Participation Nation
6:56 am
Thu August 2, 2012

They Take The Cake In Boise, Idaho

Sweetness: Kathy Plaisance and about 50 other bakers use their skills to bring sweet treats to people who might otherwise be overlooked.
Emilie Ritter Saunders for NPR

Originally published on Thu August 2, 2012 1:02 pm

This month we are collecting your stories about the good things Americans are doing to make their community a better place. Some of your contributions will become blog posts and the project will end with a story that weaves together submissions to make a story of Americans by Americans for Americans.

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Crime, Justice and Public Safety
6:44 am
Thu August 2, 2012

Des Moines Police Mounted Patrol preps for Iowa State Fair

The Mounted Patrol has been training in preparation for the Iowa State Fair.
Des Moines Police Department

When the Iowa State Fair opens, one week from today, not all the animals will be on display or in competition; some will be working. It's one of the last mounted patrols in Iowa.

The Two-Way
6:43 am
Thu August 2, 2012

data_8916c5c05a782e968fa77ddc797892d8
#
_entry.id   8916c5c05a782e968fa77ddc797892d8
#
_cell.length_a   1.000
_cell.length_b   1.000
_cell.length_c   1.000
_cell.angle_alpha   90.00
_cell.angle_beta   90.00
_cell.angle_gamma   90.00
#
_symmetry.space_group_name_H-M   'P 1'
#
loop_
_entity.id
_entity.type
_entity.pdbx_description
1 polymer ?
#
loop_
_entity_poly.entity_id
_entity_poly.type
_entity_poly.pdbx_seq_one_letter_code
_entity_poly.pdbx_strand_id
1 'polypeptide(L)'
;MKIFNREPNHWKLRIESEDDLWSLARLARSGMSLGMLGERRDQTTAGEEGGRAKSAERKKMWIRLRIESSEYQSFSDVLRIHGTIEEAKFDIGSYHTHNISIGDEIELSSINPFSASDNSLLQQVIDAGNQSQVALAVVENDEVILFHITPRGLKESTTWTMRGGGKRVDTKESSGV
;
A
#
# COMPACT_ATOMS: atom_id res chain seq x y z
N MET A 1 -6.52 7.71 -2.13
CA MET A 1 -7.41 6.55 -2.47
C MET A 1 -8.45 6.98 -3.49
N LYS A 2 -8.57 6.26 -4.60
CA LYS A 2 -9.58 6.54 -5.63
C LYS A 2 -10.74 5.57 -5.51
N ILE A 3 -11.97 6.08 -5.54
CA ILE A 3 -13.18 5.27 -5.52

Psychiatrist Was Alarmed By Aurora Shooting Suspect's Behavior, Media Report

James Holmes, who's accused of killing 12 people and wounding 58.
RJ Sangosti Getty Images

Originally published on Thu August 2, 2012 11:50 am

A University of Colorado Denver psychiatrist was so worried about James Holmes' behavior that in early June she began the process of getting the school's "threat assessment" team involved in his case, sources with knowledge of the investigation into the movie theater shooting suspect are telling two Denver news outlets.

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House & Senate Races
5:27 am
Thu August 2, 2012

GOP Has Big Hopes For Missouri Senate Race

Former Missouri State Treasurer Sarah Steelman has earned the endorsement of Sarah Palin in her bid for a Republican Senate nomination.
Brian Naylor NPR

Originally published on Thu August 2, 2012 9:07 am

Republicans hope to win control of the U.S. Senate from Democrats in November, and one seat they have high hopes for is in Missouri.

Democratic incumbent Claire McCaskill is facing a tough re-election fight. Outside conservative groups have already been running ads against her. On Tuesday, Republicans will select their candidate for the fall.

Meet The Candidates

In Neosho, Mo., on the edge of the Ozarks, summertime in an election year can only mean one thing: the Newton County Republican Party's watermelon fest.

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National Security
5:25 am
Thu August 2, 2012

Drones: From War Weapon To Homemade Toy

In this Jan. 8, 2009, photo provided by the Mesa County, Colo., Sheriff's Department, a small Draganflyer X6 drone makes a test flight in Mesa County, Colo. with a Forward Looking Infrared payload. The drone, which was on loan to the sheriff's department from the manufacturer, measures about 36 inches from rotor tip to rotor tip, weights just over two pounds.
Mesa County Sheriff's Dept. AP